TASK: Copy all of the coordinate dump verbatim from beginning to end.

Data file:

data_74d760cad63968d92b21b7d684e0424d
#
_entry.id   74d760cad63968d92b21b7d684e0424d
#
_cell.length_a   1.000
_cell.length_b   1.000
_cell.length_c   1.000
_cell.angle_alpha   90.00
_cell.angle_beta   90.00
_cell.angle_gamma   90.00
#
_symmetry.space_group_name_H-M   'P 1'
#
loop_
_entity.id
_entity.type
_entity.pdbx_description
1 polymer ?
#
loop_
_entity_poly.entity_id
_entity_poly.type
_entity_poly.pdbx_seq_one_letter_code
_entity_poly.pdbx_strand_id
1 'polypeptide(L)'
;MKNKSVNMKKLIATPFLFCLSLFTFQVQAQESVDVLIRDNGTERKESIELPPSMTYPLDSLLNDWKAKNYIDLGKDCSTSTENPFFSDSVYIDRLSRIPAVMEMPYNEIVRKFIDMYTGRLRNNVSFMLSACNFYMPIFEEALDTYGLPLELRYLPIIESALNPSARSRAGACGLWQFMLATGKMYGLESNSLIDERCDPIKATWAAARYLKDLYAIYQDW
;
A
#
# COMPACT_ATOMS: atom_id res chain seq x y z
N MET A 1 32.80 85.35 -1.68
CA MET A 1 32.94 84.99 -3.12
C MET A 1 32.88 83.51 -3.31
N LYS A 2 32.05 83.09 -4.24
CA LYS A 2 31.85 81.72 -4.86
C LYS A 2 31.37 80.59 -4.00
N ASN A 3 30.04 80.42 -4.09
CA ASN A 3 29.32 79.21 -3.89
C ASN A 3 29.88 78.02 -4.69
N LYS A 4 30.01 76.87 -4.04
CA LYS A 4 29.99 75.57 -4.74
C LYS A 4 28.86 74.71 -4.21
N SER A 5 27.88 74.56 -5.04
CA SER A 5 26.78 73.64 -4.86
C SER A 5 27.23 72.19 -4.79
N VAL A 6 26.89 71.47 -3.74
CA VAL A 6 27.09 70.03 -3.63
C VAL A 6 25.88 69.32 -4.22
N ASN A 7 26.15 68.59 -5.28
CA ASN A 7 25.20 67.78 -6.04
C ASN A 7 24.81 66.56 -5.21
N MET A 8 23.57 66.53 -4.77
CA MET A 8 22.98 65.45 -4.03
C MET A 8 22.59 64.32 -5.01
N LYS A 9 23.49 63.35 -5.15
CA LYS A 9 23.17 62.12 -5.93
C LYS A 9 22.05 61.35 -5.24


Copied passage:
data_74d760cad63968d92b21b7d684e0424d
#
_entry.id   74d760cad63968d92b21b7d684e0424d
#
_cell.length_a   1.000
_cell.length_b   1.000
_cell.length_c   1.000
_cell.angle_alpha   90.00
_cell.angle_beta   90.00
_cell.angle_gamma   90.00
#
_symmetry.space_group_name_H-M   'P 1'
#
loop_
_entity.id
_entity.type
_entity.pdbx_description
1 polymer ?
#
loop_
_entity_poly.entity_id
_entity_poly.type
_entity_poly.pdbx_seq_one_letter_code
_entity_poly.pdbx_strand_id
1 'polypeptide(L)'
;MKNKSVNMKKLIATPFLFCLSLFTFQVQAQESVDVLIRDNGTERKESIELPPSMTYPLDSLLNDWKAKNYIDLGKDCSTSTENPFFSDSVYIDRLSRIPAVMEMPYNEIVRKFIDMYTGRLRNNVSFMLSACNFYMPIFEEALDTYGLPLELRYLPIIESALNPSARSRAGACGLWQFMLATGKMYGLESNSLIDERCDPIKATWAAARYLKDLYAIYQDW
;
A
#
# COMPACT_ATOMS: atom_id res chain seq x y z
N MET A 1 32.80 85.35 -1.68
CA MET A 1 32.94 84.99 -3.12
C MET A 1 32.88 83.51 -3.31
N LYS A 2 32.05 83.09 -4.24
CA LYS A 2 31.85 81.72 -4.86
C LYS A 2 31.37 80.59 -4.00
N ASN A 3 30.04 80.42 -4.09
CA ASN A 3 29.32 79.21 -3.89
C ASN A 3 29.88 78.02 -4.69
N LYS A 4 30.01 76.87 -4.04
CA LYS A 4 29.99 75.57 -4.74
C LYS A 4 28.86 74.71 -4.21
N SER A 5 27.88 74.56 -5.04
CA SER A 5 26.78 73.64 -4.86
C SER A 5 27.23 72.19 -4.79
N VAL A 6 26.89 71.47 -3.74
CA VAL A 6 27.09 70.03 -3.63
C VAL A 6 25.88 69.32 -4.22
N ASN A 7 26.15 68.59 -5.28
CA ASN A 7 25.20 67.78 -6.04
C ASN A 7 24.81 66.56 -5.21
N MET A 8 23.57 66.53 -4.77
CA MET A 8 22.98 65.45 -4.03
C MET A 8 22.59 64.32 -5.01
N LYS A 9 23.49 63.35 -5.15
CA LYS A 9 23.17 62.12 -5.93
C LYS A 9 22.05 61.35 -5.24